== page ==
We agree that “optimal assessment of cardiac remodeling in myocardial infarction requires a wide range of functional, molecular, histological, and proteomic investigations. Understanding the temporal window of each cellular and molecular response is critical for designing studies exploring the mechanisms of repair and remodeling of the infarcted heart” . An approach based on the pathophysiochemistry of myocardial infarction may be useful to aid or support “traditional” pathomorphological observations . Essential markers (i.e. IL-15, MCP-1) are suitable indicators of myocardial response to ischemic insult involving very early phase reaction (inflammatory response and cytokine release). The histological age determination of myocardial infarction is an important task of forensic medicine and requires thorough knowledge of the general and specific pathology of myocardial infarction. So, we need to investigate the pathology of myocardial infarction as a cause of sudden cardiovascular death. Chronological evaluation needs the analysis of parameters within a histological specimen such as any measurement of the number and size of cellular expressions/modifications. Sometimes, we need to judge the medical practice in the cases of in-hospital myocardial infarction among patients who were treated for other diseases and to determine the causal relationship with myocardial infarction as cause of death. In the very near future, proteomics may help clinicians and pathologists to better understand mechanisms related to cardiac repair and remodeling and provide targets for future therapies.
Cluster of differentiation 15 (neutrophils)
Tumor necrosis factor alpha
Monocyte chemotactic protein-1
Intercellular adhesion molecule 1
- CD 18:
Cluster of differentiation 18 (integrin beta-2)
Phosphate buffered saline
Reactive oxygen species
Nuclear factor kappa-light-chain-enhancer of activated B cells
Messenger ribonucleic acid.
Thygesen K, Alpert JS, Jaffe AS, Simoons ML, Chaitman BR, White HD, Katus HA, Lindahl B, Morrow DA, Clemmensen PM, Johanson P, Hod H, Underwood R, Bax JJ, Bonow RO, Pinto F, Gibbons RJ, Fox KA, Atar D, Newby LK, Galvani M, Hamm CW, Uretsky BF, Steg PG, Wijns W, Bassand JP, Menasché P, Ravkilde J, Ohman EM, Joint ESC/ACCF/AHA/WHF Task Force for the Universal Definition of Myocardial Infarction: Third universal definition of myocardial infarction. Circulation. 2012, 126: 2020-2035.
Christia P, Bujak M, Gonzalez-Quesada C, Chen W, Dobaczewski M, Reddy A, Frangogiannis NG: Systematic characterization of myocardial inflammation, repair, and remodeling in a mouse model of reperfused myocardial infarction. J Histochem Cytochem. 2013, 61: 555-570.
Frangogiannis NG: The immune system and cardiac repair. Pharmacol Res. 2008, 58: 88-111.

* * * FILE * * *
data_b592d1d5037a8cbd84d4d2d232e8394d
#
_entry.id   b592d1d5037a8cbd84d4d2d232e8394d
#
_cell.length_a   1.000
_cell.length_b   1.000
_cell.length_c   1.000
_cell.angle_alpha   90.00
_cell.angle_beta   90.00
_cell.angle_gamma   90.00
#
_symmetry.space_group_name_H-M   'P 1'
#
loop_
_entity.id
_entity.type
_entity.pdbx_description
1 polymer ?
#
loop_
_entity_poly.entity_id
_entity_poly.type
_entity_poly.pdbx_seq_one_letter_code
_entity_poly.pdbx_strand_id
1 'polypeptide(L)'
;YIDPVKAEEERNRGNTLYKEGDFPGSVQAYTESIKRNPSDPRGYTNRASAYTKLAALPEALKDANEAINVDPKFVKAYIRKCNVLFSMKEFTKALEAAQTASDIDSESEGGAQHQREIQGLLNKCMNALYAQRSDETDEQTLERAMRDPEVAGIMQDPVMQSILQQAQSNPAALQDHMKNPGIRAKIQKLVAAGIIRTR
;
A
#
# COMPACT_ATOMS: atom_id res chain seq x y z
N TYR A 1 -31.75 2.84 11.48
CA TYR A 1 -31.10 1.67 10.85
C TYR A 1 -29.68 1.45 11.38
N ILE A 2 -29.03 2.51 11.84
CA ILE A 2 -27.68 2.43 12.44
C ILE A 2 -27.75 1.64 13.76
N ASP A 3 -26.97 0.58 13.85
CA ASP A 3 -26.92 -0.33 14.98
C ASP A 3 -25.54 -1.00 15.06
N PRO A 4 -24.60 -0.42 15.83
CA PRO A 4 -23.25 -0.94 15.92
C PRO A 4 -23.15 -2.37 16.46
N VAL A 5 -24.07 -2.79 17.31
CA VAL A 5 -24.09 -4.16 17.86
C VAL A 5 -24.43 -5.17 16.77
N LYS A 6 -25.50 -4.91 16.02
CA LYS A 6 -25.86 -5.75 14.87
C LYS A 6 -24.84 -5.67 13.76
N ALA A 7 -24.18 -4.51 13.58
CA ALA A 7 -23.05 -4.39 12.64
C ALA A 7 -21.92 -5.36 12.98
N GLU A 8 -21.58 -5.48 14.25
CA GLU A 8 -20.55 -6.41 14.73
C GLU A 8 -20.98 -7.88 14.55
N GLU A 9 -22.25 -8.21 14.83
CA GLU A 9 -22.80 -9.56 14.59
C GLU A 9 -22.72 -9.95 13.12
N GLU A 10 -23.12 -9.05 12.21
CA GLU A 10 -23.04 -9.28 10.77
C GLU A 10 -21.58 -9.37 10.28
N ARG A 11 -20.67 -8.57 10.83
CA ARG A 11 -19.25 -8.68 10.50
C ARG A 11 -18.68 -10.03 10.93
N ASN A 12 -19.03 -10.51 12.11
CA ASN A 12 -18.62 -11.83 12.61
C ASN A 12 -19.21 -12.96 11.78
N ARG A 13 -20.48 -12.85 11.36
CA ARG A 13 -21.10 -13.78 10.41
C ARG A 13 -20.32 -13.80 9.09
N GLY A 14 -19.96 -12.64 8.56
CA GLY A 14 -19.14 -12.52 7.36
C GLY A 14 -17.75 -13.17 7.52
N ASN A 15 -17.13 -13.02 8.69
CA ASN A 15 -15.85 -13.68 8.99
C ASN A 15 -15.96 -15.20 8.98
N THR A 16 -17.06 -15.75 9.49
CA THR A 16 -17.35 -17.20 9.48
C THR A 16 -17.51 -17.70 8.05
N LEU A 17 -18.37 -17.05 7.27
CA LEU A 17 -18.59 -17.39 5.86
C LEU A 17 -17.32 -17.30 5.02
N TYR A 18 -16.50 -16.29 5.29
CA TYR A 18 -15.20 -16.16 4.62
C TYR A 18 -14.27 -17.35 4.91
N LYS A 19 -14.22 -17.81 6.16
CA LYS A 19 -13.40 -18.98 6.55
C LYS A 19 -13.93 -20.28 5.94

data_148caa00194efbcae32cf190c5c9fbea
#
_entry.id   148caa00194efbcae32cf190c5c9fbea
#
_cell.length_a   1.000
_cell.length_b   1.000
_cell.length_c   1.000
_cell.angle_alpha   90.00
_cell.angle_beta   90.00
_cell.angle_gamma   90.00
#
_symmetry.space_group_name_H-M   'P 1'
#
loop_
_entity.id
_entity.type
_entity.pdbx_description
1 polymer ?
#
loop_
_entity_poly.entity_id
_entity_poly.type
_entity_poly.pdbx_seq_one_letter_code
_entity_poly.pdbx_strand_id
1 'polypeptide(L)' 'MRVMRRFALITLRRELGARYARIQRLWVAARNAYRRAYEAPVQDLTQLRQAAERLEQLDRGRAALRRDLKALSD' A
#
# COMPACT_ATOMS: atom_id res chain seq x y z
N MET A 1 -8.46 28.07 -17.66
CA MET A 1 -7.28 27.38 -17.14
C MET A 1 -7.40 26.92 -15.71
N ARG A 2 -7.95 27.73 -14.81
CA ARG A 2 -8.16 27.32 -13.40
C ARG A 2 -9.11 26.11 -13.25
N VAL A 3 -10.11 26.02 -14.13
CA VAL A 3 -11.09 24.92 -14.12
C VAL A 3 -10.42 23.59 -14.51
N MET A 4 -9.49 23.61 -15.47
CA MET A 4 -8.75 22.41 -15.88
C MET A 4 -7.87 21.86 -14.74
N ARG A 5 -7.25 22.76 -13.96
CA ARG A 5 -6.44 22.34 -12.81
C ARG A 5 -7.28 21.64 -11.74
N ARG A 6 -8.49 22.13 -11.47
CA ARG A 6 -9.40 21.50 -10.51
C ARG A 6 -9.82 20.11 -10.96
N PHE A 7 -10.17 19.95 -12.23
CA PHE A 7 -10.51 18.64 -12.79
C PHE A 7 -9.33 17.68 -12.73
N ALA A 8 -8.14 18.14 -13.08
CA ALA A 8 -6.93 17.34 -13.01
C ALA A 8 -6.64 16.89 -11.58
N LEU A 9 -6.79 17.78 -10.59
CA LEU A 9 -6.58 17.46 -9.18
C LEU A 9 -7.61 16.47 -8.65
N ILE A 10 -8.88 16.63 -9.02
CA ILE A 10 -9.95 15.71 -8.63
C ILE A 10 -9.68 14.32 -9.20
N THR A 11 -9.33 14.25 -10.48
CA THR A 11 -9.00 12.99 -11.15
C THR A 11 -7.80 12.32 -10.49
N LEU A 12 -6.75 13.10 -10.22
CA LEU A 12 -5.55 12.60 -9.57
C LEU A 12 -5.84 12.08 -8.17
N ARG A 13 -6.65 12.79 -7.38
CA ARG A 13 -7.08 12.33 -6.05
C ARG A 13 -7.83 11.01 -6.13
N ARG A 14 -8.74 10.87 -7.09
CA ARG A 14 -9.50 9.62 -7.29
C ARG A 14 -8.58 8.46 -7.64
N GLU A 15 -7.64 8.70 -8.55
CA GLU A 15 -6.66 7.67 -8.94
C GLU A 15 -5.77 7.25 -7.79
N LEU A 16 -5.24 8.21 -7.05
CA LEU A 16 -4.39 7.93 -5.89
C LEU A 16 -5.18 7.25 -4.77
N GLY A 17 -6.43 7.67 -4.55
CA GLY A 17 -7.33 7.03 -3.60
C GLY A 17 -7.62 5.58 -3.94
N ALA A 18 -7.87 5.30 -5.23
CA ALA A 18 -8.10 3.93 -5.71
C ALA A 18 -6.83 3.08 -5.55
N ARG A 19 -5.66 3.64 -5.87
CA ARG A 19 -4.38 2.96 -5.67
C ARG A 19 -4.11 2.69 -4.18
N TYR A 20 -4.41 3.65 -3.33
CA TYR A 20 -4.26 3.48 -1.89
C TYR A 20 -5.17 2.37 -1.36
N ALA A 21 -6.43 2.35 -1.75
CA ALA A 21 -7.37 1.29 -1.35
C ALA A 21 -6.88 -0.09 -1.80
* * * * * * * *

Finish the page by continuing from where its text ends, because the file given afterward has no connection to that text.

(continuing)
Frangogiannis NG: Regulation of the inflammatory response in cardiac repair. Circ Res. 2012, 110: 159-173.
Sun Y: Myocardial repair/remodelling following infarction: roles of local factors. Cardiovasc Res. 2009, 81: 482-490.
Zuidema MY, Zhang C: Ischemia/reperfusion injury: The role of immune cells. World J Cardiol. 2010, 2: 325-332.
Campobasso CP, Dell’Erba AS, Addante A, Zotti F, Marzullo A, Colonna MF: Sudden cardiac death and myocardial ischemia indicators: a comparative study of four immunohistochemical markers. Am J Forensic Med Pathol. 2008, 29: 154-161.
Edston E, Kawa K: Immunohistochemical detection of early myocardial infarction. An evaluation of antibodies against the terminal complement complex (C5b-9). Int J Legal Med. 1995, 108: 27-30.
Jenkins CP, Cardona DM, Bowers JN, Oliai BR, Allan RW, Normann SJ: The utility of C4d, C9, and troponin T immunohistochemistry in acute myocardial infarction. Arch Pathol Lab Med. 2010, 134: 256-263.
Martínez Díaz F, Rodríguez-Morlensín M, Pérez-Cárceles MD, Noguera J, Luna A, Osuna E: Biochemical analysis and immunohistochemical determination of cardiac troponin for the postmortem diagnosis of myocardial damage. Histol Histopathol. 2005, 20: 475-481.
Ortmann C, Pfeiffer H, Brinkmann B: A comparative study on the immunohistochemical detection of early myocardial damage. Int J Legal Med. 2000, 113: 215-220.
Ouyang J, Guzman M, Desoto-Lapaix F, Pincus MR, Wieczorek R: Utility of desmin and a Masson’s trichrome method to detect early acute myocardial infarction in autopsy tissues. Int J Clin Exp Pathol. 2009, 3: 98-105.
Piercecchi-Marti MD, Lepidi H, Leonetti G, Vire O, Cianfarani F, Pellissier JF: Immunostaining by complement C9: a tool for early diagnosis of myocardial infarction and application in forensic medicine. J Forensic Sci. 2001, 46: 328-334.
Ribeiro-Silva A, Martin CC S, Rossi MA: Is immunohistochemistry a useful tool in the postmortem recognition of myocardial hypoxia in human tissue with no morphological evidence of necrosis?. Am J Forensic Med Pathol. 2002, 23: 72-77.
Thomsen H, Held H: Susceptibility of C5b-9(m) to postmortem changes. Int J Legal Med. 1994, 106: 291-293.
Neri M, Fineschi V, Di Paolo M, Pomara C, Riezzo I, Turillazzi E, Cerretani D: Cardiac oxidative stress and inflammatory cytokines response after myocardial infarction. Curr Vasc Pharmacol. 2013, in press, doi:10.2174/15701611113119990003
Turillazzi E, Pomara C, Bello S, Neri M, Riezzo I, Fineschi V: The meaning of different forms of structural myocardial injury, immune response and timing of infarct necrosis and cardiac repair. Curr Vasc Pharmacol. 2013, in press, doi:10.2174/15701611113119990008